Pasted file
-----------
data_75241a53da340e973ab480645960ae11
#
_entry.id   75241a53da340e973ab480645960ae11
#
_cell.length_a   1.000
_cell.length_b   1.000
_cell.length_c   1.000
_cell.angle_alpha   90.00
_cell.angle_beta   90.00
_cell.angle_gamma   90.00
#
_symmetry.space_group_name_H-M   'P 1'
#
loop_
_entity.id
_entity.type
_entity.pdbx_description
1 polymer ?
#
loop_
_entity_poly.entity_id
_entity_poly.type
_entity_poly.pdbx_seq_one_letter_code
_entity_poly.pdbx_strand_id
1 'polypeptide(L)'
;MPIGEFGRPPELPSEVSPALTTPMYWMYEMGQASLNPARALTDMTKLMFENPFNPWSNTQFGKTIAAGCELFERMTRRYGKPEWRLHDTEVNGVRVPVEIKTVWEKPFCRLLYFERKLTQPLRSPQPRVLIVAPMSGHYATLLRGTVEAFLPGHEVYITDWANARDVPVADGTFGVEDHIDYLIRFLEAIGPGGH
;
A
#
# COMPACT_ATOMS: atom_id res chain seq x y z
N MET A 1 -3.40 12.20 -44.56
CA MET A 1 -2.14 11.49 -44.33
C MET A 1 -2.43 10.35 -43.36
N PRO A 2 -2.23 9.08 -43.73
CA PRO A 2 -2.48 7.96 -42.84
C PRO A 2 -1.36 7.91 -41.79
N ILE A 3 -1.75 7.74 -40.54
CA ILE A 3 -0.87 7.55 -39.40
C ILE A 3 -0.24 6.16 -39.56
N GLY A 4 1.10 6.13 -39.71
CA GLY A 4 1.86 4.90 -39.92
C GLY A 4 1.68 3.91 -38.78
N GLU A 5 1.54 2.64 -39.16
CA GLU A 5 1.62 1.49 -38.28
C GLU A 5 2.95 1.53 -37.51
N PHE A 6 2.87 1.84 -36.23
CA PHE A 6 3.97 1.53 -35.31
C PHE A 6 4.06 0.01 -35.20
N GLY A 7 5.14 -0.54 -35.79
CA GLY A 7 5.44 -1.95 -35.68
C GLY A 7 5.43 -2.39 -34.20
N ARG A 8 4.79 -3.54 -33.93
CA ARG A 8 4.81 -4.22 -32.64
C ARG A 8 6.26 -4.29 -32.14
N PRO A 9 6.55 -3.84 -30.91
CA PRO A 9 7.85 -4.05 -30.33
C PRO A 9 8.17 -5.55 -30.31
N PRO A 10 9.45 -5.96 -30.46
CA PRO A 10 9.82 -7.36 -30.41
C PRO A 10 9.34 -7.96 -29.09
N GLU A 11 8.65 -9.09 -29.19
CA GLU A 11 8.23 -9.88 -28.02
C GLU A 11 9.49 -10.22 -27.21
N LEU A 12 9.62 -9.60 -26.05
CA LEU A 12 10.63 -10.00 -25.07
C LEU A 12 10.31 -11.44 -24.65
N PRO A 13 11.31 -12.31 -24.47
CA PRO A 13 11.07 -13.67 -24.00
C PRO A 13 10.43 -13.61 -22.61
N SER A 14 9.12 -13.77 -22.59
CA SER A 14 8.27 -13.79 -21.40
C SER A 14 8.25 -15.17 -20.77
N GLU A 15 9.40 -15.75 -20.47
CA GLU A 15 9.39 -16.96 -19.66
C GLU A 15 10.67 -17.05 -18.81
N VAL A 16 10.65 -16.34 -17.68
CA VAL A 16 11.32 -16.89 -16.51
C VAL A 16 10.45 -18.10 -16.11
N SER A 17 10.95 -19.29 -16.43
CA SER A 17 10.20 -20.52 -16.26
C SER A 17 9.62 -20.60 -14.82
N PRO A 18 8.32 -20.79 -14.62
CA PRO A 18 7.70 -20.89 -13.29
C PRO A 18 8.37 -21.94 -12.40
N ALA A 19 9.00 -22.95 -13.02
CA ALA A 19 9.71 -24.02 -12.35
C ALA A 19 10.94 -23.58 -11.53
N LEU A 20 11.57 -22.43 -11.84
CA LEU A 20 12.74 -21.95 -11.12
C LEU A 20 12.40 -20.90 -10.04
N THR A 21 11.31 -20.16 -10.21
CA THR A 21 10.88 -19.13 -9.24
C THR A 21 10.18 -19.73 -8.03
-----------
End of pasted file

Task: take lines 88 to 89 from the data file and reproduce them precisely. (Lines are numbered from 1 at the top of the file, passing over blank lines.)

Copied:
N LEU A 20 11.57 -22.43 -11.84
CA LEU A 20 12.74 -21.95 -11.12